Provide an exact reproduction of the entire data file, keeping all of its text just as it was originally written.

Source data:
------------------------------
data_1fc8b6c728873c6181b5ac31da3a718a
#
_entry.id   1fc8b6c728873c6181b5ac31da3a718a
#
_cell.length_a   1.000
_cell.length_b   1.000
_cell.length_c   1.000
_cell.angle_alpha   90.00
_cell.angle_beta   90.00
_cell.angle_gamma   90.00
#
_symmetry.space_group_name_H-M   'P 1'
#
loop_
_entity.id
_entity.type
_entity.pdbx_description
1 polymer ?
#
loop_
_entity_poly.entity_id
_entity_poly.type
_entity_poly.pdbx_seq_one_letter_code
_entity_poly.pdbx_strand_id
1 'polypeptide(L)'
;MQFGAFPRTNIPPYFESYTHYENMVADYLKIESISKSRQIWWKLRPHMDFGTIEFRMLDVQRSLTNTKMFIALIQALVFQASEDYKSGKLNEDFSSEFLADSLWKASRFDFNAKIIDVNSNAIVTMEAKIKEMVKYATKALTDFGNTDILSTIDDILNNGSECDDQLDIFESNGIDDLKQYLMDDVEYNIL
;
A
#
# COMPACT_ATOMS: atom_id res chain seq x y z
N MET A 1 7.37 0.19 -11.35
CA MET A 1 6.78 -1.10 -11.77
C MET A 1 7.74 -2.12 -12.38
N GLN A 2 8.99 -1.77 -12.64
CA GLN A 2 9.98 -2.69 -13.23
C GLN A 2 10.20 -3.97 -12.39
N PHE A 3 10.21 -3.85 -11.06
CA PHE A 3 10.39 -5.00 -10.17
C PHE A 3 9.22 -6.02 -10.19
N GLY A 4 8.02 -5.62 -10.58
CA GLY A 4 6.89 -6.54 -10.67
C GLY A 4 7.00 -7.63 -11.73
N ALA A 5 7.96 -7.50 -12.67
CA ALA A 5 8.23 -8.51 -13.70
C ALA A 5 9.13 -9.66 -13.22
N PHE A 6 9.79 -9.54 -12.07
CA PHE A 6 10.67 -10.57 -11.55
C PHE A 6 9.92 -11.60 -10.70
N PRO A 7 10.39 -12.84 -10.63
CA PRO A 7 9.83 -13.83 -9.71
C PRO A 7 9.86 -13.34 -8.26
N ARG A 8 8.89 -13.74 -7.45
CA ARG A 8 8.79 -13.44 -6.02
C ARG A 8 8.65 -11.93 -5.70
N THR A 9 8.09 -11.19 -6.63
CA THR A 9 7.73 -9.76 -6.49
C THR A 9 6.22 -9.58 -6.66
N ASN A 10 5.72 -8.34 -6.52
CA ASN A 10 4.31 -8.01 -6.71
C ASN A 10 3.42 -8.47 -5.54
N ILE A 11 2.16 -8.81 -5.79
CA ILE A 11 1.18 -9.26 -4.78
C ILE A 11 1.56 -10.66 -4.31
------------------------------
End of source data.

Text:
data_1fc8b6c728873c6181b5ac31da3a718a
#
_entry.id   1fc8b6c728873c6181b5ac31da3a718a
#
_cell.length_a   1.000
_cell.length_b   1.000
_cell.length_c   1.000
_cell.angle_alpha   90.00
_cell.angle_beta   90.00
_cell.angle_gamma   90.00
#
_symmetry.space_group_name_H-M   'P 1'
#
loop_
_entity.id
_entity.type
_entity.pdbx_description
1 polymer ?
#
loop_
_entity_poly.entity_id
_entity_poly.type
_entity_poly.pdbx_seq_one_letter_code
_entity_poly.pdbx_strand_id
1 'polypeptide(L)'
;MQFGAFPRTNIPPYFESYTHYENMVADYLKIESISKSRQIWWKLRPHMDFGTIEFRMLDVQRSLTNTKMFIALIQALVFQASEDYKSGKLNEDFSSEFLADSLWKASRFDFNAKIIDVNSNAIVTMEAKIKEMVKYATKALTDFGNTDILSTIDDILNNGSECDDQLDIFESNGIDDLKQYLMDDVEYNIL
;
A
#
# COMPACT_ATOMS: atom_id res chain seq x y z
N MET A 1 7.37 0.19 -11.35
CA MET A 1 6.78 -1.10 -11.77
C MET A 1 7.74 -2.12 -12.38
N GLN A 2 8.99 -1.77 -12.64
CA GLN A 2 9.98 -2.69 -13.23
C GLN A 2 10.20 -3.97 -12.39
N PHE A 3 10.21 -3.85 -11.06
CA PHE A 3 10.39 -5.00 -10.17
C PHE A 3 9.22 -6.02 -10.19
N GLY A 4 8.02 -5.62 -10.58
CA GLY A 4 6.89 -6.54 -10.67
C GLY A 4 7.00 -7.63 -11.73
N ALA A 5 7.96 -7.50 -12.67
CA ALA A 5 8.23 -8.51 -13.70
C ALA A 5 9.13 -9.66 -13.22
N PHE A 6 9.79 -9.54 -12.07
CA PHE A 6 10.67 -10.57 -11.55
C PHE A 6 9.92 -11.60 -10.70
N PRO A 7 10.39 -12.84 -10.63
CA PRO A 7 9.83 -13.83 -9.71
C PRO A 7 9.86 -13.34 -8.26
N ARG A 8 8.89 -13.74 -7.45
CA ARG A 8 8.79 -13.44 -6.02
C ARG A 8 8.65 -11.93 -5.70
N THR A 9 8.09 -11.19 -6.63
CA THR A 9 7.73 -9.76 -6.49
C THR A 9 6.22 -9.58 -6.66
N ASN A 10 5.72 -8.34 -6.52
CA ASN A 10 4.31 -8.01 -6.71
C ASN A 10 3.42 -8.47 -5.54
N ILE A 11 2.16 -8.81 -5.79
CA ILE A 11 1.18 -9.26 -4.78
C ILE A 11 1.56 -10.66 -4.31